It appears that the venerable Japanese Language Proficiency Test is to be no more!
Well, actually it has another year of life left (2009 will be the last one) before it is rippped up, burnt and replaced with... the revised JLPT.
Big deal I hear you cry. Well, there is a significant change afoot - the revised JLPT, which will still only test receptive skills but will get a funky new prefix to distinguish it from the old one, will be available in 5, count 'em (five) levels; again numbered from hardest to easiest; N1 (the hardest) will come in slightly tougher than the current JLPT 1-kyuu. At the easier end of the spectrum, N5 will be a direct, like-for-like replacement of the current 4-kyuu.
Well, plus ca change - the difference comes in the middle. Right in the middle actually. The new N3 will be an intermediate level, bridging the gulf between the current 2-kyuu and 3-kyuu.
For many students this leap is quite a challenge - the step up requires a three-fold expansion of kanji knowledge and requires an awareness of four times as much vocabulary. After the fairly moderate increase from 4-kyuu to 3-kyuu (ha! get me, I haven't managed yet have I?) this can present quite a daunting challenge unless you are in country (I know a few people who have tried and failed 2-kyuu here in the UK) though that's not to lessen the achievement of those who do manage it in Japan - it's still the same exam, after all.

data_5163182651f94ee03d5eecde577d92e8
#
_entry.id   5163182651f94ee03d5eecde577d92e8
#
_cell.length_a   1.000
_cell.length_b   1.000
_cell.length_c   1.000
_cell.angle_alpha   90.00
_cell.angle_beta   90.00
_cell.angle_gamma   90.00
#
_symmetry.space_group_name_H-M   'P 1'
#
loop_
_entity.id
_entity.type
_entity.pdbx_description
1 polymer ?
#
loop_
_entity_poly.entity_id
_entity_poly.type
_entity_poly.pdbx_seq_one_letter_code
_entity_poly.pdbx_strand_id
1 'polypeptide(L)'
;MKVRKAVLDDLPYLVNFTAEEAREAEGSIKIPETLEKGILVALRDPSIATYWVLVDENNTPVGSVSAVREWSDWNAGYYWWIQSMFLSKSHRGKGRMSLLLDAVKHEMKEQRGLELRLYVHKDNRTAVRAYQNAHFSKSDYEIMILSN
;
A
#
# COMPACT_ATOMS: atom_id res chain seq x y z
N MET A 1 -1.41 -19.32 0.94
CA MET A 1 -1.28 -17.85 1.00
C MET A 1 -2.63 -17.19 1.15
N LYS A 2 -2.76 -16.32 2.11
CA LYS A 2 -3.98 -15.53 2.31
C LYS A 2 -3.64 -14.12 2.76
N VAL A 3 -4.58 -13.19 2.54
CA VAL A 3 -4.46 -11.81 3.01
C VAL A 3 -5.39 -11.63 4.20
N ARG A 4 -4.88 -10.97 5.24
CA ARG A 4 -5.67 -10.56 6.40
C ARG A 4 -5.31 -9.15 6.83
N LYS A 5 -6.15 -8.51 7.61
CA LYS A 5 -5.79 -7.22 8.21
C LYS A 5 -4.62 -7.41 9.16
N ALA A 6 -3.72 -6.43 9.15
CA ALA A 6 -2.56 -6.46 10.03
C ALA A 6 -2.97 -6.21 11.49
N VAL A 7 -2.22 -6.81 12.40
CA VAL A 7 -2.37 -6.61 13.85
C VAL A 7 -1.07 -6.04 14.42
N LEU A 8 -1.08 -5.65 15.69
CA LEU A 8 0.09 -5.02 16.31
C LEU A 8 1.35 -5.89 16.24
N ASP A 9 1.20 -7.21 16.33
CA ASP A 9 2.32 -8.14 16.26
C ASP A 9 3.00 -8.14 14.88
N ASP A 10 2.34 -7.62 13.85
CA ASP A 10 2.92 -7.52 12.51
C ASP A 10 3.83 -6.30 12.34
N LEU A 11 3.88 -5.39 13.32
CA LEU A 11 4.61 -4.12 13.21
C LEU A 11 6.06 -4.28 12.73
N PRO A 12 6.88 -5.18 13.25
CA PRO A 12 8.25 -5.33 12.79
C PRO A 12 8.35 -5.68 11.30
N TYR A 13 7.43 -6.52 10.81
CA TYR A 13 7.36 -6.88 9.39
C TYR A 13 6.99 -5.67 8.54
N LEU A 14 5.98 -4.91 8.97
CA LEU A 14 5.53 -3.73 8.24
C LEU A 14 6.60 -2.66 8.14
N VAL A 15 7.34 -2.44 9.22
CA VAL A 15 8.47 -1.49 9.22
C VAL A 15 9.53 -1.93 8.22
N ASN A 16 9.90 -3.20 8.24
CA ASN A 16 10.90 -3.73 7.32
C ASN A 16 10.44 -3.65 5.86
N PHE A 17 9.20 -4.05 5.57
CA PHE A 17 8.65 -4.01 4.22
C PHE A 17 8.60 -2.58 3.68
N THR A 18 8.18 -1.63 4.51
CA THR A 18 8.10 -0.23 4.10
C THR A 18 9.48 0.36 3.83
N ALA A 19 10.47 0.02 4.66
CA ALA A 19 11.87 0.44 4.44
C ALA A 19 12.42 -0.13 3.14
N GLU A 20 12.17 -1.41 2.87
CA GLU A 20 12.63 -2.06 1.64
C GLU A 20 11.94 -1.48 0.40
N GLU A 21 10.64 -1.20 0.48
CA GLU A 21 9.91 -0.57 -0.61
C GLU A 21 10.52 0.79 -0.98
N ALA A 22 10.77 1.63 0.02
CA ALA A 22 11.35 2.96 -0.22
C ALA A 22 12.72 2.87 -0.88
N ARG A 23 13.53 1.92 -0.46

Which brings us to the other change that will occur at the same time: biannual testing. Yes, for those who do fluff either of the harder level (N1, N2) exams, the opportunity will be there for a retest in July, though only for those in Japan, or its neighbours Korea, China and Taiwan.
Thrilling stuff. Let's just hope that I'm in a position to apply for N3 by 2010, the inaugral year...